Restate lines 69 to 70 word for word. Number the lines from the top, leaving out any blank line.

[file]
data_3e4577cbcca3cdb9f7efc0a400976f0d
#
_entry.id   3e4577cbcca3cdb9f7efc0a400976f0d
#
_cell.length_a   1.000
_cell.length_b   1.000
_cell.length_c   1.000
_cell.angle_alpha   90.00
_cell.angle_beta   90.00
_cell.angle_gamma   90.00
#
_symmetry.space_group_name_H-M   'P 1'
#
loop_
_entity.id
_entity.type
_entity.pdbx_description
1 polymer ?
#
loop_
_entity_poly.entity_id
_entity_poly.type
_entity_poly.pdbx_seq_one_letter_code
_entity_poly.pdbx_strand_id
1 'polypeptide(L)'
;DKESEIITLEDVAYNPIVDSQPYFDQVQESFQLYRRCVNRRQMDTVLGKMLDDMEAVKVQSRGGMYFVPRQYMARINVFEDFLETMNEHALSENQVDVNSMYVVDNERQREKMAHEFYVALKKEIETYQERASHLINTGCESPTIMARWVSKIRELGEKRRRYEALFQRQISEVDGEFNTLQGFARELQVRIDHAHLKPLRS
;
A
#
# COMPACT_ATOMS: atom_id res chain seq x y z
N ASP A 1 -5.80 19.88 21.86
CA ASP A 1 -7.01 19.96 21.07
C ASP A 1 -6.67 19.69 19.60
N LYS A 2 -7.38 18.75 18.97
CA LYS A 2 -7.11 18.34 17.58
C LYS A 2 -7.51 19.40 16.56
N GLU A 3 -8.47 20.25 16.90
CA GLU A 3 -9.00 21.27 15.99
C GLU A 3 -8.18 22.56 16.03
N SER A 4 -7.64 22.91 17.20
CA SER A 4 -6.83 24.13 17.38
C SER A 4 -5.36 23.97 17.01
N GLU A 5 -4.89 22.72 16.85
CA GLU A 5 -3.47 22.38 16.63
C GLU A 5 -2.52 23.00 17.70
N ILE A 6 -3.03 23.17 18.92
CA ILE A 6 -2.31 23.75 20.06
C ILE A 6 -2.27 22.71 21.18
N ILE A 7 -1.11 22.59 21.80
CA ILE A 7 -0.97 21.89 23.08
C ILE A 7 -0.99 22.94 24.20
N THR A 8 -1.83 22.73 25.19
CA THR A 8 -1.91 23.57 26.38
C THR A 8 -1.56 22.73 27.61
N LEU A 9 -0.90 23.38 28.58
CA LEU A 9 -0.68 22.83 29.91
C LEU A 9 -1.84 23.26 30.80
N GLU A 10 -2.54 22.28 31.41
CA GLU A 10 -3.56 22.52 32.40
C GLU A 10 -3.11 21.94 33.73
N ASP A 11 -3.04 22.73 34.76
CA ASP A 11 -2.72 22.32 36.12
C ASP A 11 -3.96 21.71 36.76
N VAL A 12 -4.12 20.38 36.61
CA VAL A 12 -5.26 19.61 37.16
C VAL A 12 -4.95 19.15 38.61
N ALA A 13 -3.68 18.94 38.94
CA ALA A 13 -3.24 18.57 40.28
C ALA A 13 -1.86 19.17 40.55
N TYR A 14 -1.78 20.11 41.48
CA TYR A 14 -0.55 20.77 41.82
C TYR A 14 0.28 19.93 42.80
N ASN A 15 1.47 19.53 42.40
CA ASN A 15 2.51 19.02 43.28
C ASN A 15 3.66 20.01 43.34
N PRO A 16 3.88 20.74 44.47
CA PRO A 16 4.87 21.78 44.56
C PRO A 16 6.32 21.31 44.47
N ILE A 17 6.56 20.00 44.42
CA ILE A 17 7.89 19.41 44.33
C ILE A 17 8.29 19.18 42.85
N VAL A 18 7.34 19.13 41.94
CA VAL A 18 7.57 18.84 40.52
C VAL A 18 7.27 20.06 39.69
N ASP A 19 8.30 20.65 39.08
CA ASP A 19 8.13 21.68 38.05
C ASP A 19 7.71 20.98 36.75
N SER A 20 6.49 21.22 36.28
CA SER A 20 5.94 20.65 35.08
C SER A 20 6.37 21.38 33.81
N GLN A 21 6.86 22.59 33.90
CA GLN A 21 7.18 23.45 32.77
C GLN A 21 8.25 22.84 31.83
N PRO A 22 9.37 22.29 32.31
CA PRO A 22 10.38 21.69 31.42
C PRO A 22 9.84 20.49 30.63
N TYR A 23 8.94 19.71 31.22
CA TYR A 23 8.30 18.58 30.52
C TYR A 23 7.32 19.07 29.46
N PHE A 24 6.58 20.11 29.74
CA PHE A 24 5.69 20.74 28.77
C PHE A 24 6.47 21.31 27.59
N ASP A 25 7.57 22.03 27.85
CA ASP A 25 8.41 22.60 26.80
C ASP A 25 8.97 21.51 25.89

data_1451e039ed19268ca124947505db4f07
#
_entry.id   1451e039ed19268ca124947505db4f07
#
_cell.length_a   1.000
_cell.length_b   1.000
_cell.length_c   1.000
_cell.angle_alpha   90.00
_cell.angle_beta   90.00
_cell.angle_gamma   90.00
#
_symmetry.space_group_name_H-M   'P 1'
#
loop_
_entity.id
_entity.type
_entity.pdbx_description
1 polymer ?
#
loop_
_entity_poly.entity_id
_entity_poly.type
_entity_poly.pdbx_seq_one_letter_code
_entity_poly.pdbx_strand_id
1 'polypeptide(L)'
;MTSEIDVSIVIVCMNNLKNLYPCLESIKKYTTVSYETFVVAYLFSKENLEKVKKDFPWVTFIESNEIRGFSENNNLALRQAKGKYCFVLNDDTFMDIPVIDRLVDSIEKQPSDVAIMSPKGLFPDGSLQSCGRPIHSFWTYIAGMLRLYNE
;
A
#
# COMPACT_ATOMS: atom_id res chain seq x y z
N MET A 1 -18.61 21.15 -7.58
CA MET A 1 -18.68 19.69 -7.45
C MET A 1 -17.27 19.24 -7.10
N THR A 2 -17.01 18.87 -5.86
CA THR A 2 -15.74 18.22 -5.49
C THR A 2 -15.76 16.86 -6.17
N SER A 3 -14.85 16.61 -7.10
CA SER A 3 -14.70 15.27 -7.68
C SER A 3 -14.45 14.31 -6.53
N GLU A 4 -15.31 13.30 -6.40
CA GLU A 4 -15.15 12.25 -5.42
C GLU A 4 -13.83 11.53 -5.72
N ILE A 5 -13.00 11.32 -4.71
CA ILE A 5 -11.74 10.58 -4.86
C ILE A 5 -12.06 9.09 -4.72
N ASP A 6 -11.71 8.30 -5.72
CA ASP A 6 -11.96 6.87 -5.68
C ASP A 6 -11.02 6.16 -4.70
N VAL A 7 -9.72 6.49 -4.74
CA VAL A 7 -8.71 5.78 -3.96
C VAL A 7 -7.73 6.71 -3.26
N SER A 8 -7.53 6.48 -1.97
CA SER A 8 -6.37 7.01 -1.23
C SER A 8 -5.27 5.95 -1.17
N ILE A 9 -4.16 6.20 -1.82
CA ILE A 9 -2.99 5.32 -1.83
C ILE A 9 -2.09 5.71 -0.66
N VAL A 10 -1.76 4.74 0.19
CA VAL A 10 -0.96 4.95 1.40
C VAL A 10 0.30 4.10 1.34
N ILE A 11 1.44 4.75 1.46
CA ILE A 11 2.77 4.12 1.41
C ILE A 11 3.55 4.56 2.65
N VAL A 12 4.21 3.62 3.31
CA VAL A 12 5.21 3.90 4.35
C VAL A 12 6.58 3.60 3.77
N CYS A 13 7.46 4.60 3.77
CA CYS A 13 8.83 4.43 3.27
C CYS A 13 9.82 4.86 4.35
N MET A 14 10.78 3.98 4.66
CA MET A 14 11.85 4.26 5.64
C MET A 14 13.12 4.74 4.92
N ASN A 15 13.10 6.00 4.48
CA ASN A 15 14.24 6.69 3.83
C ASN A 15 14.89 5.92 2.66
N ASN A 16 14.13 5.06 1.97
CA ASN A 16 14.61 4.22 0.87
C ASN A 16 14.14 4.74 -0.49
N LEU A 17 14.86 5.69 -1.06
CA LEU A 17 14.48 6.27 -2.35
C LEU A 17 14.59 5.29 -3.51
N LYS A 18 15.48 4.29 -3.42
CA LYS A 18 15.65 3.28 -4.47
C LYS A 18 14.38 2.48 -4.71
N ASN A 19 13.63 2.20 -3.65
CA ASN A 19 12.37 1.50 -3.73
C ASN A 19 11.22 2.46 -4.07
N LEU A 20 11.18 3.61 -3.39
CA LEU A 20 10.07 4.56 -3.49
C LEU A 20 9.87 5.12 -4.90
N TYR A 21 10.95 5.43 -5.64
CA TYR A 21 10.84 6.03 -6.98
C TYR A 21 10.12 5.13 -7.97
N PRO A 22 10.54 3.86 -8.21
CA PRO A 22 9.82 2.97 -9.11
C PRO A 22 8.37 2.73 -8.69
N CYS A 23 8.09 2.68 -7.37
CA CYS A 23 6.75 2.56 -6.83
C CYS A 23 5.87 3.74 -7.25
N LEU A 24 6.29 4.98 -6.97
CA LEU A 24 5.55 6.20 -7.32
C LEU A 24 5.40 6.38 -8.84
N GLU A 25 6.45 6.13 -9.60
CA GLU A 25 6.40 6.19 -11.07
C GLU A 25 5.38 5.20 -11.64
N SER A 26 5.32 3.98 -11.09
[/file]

C ALA A 13 -1.86 19.17 40.55
N TYR A 14 -1.78 20.11 41.48